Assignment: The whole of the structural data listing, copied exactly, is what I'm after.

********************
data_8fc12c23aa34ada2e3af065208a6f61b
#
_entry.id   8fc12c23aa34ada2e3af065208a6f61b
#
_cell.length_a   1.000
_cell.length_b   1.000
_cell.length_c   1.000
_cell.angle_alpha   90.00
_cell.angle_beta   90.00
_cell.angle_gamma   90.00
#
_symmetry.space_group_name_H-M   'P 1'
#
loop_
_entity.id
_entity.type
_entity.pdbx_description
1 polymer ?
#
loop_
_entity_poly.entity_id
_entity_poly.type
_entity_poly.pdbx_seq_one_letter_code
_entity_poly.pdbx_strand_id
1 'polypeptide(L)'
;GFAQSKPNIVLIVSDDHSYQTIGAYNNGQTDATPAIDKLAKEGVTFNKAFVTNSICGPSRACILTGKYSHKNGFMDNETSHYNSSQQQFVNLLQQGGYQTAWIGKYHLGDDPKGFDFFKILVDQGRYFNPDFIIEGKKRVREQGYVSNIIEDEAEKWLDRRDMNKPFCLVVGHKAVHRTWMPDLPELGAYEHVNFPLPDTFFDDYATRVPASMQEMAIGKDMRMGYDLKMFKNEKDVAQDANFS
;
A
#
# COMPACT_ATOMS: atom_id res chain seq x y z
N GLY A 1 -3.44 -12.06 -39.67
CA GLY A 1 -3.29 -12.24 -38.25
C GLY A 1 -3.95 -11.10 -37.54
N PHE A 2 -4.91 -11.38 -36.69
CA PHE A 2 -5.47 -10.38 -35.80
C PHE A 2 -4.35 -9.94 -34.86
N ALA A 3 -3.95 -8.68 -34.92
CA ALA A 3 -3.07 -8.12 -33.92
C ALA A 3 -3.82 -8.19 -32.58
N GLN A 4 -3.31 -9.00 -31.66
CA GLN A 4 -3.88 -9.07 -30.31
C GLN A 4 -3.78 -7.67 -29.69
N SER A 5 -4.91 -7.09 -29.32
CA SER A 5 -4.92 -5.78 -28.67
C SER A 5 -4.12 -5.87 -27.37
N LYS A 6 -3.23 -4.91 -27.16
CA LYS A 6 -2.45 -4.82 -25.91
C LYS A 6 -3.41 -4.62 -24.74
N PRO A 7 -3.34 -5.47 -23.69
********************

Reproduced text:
data_8fc12c23aa34ada2e3af065208a6f61b
#
_entry.id   8fc12c23aa34ada2e3af065208a6f61b
#
_cell.length_a   1.000
_cell.length_b   1.000
_cell.length_c   1.000
_cell.angle_alpha   90.00
_cell.angle_beta   90.00
_cell.angle_gamma   90.00
#
_symmetry.space_group_name_H-M   'P 1'
#
loop_
_entity.id
_entity.type
_entity.pdbx_description
1 polymer ?
#
loop_
_entity_poly.entity_id
_entity_poly.type
_entity_poly.pdbx_seq_one_letter_code
_entity_poly.pdbx_strand_id
1 'polypeptide(L)'
;GFAQSKPNIVLIVSDDHSYQTIGAYNNGQTDATPAIDKLAKEGVTFNKAFVTNSICGPSRACILTGKYSHKNGFMDNETSHYNSSQQQFVNLLQQGGYQTAWIGKYHLGDDPKGFDFFKILVDQGRYFNPDFIIEGKKRVREQGYVSNIIEDEAEKWLDRRDMNKPFCLVVGHKAVHRTWMPDLPELGAYEHVNFPLPDTFFDDYATRVPASMQEMAIGKDMRMGYDLKMFKNEKDVAQDANFS
;
A
#
# COMPACT_ATOMS: atom_id res chain seq x y z
N GLY A 1 -3.44 -12.06 -39.67
CA GLY A 1 -3.29 -12.24 -38.25
C GLY A 1 -3.95 -11.10 -37.54
N PHE A 2 -4.91 -11.38 -36.69
CA PHE A 2 -5.47 -10.38 -35.80
C PHE A 2 -4.35 -9.94 -34.86
N ALA A 3 -3.95 -8.68 -34.92
CA ALA A 3 -3.07 -8.12 -33.92
C ALA A 3 -3.82 -8.19 -32.58
N GLN A 4 -3.31 -9.00 -31.66
CA GLN A 4 -3.88 -9.07 -30.31
C GLN A 4 -3.78 -7.67 -29.69
N SER A 5 -4.91 -7.09 -29.32
CA SER A 5 -4.92 -5.78 -28.67
C SER A 5 -4.12 -5.87 -27.37
N LYS A 6 -3.23 -4.91 -27.16
CA LYS A 6 -2.45 -4.82 -25.91
C LYS A 6 -3.41 -4.62 -24.74
N PRO A 7 -3.34 -5.47 -23.69